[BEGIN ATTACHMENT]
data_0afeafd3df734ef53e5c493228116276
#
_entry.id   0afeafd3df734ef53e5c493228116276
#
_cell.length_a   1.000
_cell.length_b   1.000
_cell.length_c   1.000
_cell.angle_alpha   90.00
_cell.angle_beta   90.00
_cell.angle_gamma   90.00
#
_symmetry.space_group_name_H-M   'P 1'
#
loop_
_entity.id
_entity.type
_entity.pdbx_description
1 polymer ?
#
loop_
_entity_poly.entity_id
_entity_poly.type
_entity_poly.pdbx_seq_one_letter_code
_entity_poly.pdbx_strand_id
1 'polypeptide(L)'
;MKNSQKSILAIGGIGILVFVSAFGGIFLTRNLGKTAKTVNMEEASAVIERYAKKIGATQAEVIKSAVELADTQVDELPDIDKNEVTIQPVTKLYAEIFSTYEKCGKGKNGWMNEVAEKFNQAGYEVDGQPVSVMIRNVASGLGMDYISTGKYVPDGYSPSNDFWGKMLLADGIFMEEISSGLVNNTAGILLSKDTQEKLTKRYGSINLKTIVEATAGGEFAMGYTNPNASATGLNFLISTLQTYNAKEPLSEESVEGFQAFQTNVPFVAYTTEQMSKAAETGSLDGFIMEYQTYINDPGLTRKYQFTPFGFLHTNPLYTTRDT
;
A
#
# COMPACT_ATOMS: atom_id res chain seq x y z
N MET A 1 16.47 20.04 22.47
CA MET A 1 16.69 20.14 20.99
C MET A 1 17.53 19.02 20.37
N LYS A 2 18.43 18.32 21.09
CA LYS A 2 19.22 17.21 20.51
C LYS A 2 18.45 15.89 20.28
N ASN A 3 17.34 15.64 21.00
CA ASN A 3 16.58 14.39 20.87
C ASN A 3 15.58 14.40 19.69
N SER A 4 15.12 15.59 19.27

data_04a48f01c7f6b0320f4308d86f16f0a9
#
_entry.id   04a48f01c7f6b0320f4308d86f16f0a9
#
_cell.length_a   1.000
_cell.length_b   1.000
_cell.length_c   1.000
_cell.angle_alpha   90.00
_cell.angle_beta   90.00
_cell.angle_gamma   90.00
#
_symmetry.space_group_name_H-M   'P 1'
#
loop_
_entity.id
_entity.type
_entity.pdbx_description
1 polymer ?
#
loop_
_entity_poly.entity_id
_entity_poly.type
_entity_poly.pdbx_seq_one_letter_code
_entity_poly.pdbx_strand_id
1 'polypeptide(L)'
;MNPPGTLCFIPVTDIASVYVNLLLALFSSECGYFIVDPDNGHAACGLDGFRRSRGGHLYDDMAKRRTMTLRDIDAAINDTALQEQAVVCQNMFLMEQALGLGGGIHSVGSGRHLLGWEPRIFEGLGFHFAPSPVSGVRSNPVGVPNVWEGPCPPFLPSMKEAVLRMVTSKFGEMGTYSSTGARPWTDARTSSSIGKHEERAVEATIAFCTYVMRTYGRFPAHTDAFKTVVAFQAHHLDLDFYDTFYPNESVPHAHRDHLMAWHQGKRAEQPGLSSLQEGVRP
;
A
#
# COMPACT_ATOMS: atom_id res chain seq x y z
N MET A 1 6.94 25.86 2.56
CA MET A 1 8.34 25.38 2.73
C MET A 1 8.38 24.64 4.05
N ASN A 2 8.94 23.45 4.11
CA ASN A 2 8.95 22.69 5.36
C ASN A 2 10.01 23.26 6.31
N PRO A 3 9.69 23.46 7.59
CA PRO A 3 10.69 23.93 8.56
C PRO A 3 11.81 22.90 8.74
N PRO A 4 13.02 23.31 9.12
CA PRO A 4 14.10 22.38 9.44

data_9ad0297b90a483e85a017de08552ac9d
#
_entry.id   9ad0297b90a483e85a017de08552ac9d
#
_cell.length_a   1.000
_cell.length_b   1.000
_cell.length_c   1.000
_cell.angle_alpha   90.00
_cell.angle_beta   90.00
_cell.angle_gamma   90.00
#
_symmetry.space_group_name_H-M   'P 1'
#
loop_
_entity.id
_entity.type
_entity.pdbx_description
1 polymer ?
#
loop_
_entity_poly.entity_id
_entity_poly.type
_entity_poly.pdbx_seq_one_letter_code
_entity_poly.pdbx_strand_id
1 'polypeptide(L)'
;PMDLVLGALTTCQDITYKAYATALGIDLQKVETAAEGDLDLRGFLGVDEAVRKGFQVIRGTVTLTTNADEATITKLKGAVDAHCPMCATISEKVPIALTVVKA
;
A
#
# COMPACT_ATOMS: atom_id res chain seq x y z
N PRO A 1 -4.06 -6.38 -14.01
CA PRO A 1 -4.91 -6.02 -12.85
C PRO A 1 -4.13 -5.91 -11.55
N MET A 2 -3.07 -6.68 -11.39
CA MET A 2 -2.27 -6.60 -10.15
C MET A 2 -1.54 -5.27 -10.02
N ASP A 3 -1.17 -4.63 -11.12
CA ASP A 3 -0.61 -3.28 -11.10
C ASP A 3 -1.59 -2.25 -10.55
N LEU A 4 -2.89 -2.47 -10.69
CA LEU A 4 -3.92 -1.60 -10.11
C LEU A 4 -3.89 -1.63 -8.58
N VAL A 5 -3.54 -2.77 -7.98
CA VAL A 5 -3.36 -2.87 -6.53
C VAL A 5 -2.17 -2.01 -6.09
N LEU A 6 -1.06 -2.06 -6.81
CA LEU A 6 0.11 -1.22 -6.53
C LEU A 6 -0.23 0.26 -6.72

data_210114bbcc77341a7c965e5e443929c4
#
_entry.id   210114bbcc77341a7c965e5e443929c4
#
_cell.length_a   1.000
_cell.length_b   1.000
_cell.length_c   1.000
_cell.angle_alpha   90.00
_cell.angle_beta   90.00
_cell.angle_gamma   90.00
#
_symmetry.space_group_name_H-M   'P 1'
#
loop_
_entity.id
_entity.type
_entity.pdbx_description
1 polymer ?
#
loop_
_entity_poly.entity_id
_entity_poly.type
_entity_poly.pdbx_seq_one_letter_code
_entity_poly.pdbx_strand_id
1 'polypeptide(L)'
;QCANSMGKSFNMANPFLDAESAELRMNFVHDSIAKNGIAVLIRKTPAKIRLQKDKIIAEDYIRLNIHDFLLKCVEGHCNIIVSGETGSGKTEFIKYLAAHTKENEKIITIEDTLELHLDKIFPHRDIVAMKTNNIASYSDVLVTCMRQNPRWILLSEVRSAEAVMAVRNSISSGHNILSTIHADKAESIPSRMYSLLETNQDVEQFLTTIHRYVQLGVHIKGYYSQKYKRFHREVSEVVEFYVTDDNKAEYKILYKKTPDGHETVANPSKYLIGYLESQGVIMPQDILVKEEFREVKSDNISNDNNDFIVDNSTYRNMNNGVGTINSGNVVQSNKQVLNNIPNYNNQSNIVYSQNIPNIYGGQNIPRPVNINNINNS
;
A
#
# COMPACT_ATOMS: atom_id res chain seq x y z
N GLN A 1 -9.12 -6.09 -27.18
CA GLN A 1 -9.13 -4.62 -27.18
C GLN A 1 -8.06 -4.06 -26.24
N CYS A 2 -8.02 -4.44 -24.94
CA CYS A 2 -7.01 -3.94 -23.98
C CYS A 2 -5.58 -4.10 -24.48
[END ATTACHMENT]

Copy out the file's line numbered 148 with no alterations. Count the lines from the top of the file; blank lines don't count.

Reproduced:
#